Dead Sea Scrolls exhibit to create opportunities
Jan. 14, 2013
Brandeis and Museum of Science collaborating on programming
Brandeis University and the Museum of Science in Boston are collaborating on programming around a major exhibition of Dead Sea scrolls and artifacts from ancient Israel.
The exhibition, created by the Israel Antiquities Authority, will include fragments from 20 of the Dead Sea scrolls and more than 500 artifacts. It is scheduled to open on May 19 and to continue until mid-October.
The exhibit is expected to offer a broad range of opportunities for Brandeis students to study, do research, and apply for volunteer opportunities and internships at the museum. Faculty with expertise in numerous disciplines are expected to participate in lectures at the museum, in the community and on campus, and in classes for interpreters and educators.
A preliminary information session about academic courses with connections to the exhibition and other potential on-campus connections to the exhibit is scheduled for 2 p.m. on Thursday, January 17, in Feldberg Lounge, Upper Sherman. A second session, about internships and interpreting opportunities at the museum, is being planned for late January or early February.
Fragments of hundreds of scrolls have been discovered since 1947, mostly in caves in the area of Qumran, near the northwest corner of the Dead Sea. About 230 of the scrolls are manuscripts of biblical texts. The scrolls are of tremendous historical significance, offering a sense of how the biblical text developed, of the transition from biblical to rabbinic Judaism, and of aspects of the Jewish background of early Christianity.
The scroll fragments will be shown 10 at a time and rotated midway through the exhibit.
In addition to the scrolls and smaller objects from the biblical period, highlights include a three-ton stone from Jerusalem’s Western Wall, limestone capitals from the first temple period (1000 – 586 BCE) and ossuaries from the early Roman period.
Not only faculty from Classical Studies and Near Eastern and Judaic Studies are involved, but also faculty from physics, history, chemistry, anthropology, fine arts, and education, among others.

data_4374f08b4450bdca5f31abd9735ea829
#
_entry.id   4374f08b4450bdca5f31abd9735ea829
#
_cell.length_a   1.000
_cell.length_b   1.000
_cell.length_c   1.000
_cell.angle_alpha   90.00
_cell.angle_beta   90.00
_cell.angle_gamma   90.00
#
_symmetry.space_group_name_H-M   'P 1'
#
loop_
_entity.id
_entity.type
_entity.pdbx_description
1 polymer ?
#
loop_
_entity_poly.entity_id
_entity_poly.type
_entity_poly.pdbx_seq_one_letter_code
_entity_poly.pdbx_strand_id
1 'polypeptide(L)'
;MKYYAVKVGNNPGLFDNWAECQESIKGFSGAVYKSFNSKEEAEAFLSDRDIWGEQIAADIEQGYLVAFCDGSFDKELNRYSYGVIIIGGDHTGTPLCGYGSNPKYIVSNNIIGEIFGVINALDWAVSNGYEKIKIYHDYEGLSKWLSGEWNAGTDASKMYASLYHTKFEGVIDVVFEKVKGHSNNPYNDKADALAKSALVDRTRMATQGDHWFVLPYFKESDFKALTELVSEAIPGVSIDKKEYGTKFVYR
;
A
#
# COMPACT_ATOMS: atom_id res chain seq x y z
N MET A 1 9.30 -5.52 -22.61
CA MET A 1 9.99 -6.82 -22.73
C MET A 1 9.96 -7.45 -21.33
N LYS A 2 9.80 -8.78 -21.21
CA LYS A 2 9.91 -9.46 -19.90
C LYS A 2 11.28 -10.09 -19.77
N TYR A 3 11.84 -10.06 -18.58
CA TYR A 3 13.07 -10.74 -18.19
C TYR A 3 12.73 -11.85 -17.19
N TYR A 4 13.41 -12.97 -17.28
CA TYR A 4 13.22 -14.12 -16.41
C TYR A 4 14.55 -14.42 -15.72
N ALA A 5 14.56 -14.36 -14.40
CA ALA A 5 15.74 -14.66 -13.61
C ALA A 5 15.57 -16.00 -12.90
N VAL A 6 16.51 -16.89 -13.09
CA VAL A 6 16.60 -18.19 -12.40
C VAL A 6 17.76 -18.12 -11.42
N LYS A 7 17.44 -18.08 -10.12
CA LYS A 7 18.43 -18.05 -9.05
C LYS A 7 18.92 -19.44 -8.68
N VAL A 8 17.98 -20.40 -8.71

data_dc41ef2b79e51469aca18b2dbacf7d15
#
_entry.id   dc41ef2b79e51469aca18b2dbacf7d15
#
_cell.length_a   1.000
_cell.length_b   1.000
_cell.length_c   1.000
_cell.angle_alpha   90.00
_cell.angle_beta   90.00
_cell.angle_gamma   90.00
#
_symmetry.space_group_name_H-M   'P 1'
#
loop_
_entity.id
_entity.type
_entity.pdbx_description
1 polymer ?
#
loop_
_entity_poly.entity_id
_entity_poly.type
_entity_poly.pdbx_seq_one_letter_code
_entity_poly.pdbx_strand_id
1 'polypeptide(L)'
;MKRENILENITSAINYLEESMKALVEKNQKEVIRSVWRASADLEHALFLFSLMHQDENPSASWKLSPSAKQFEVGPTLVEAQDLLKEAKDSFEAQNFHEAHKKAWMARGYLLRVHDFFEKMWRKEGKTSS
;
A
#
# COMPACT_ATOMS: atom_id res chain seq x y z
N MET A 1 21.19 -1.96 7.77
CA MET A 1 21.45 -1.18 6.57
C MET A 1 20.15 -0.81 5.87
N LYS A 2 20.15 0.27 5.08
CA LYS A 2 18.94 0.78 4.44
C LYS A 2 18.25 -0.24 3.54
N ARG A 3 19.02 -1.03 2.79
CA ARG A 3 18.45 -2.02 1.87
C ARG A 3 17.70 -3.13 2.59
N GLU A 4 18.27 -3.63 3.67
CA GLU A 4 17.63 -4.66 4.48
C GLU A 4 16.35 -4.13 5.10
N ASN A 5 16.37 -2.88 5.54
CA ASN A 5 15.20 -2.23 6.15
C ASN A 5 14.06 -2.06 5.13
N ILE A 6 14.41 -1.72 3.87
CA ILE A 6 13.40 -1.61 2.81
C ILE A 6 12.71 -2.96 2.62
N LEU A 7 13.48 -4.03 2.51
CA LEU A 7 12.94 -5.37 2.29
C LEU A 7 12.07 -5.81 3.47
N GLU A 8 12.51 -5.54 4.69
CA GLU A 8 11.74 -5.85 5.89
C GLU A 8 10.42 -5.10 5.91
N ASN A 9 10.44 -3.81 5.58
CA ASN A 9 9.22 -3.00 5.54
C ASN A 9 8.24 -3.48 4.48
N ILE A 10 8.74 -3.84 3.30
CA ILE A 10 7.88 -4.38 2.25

Brandeis’ collaboration agreement with the Museum of Science was forged by Provost Steve A.N. Goldstein ’78 after initial connections were made by Board of Trustees Chairman Malcolm L. Sherman, who is a chairman emeritus of the museum’s board, and by President Fred Lawrence.
“When this first came up at the museum, I thought ‘This is perfect for Brandeis,’” Sherman said in an interview. “Fred agreed,” and after a meeting that Sherman arranged for Lawrence with the director of the museum “it became a fact.”
Goldstein said that “this opportunity to bring together fields of study in which we are pre-eminent with artifacts that have so much meaning to art, science and history, and to do it in cooperation with a stellar institution like the Museum of Science is very, very exciting. It is just the sort of collaboration in which we ought to engage.”
The Brandeis committee that is organizing collaborative activities and special events is being chaired by Professor of Near East and Judaic Studies Marc Brettler ’78, MA ’78, PhD ‘86. Brettler said that the collaboration will “offer our students many new and exciting internships and informal education experiences, and will highlight the importance of studying antiquity as part of the liberal arts curriculum.”
The exhibition, which has been presented at Discovery Times Square in New York and at the Franklin Institute in Philadelphia, has been prepared by the Israel Antiquities Authority.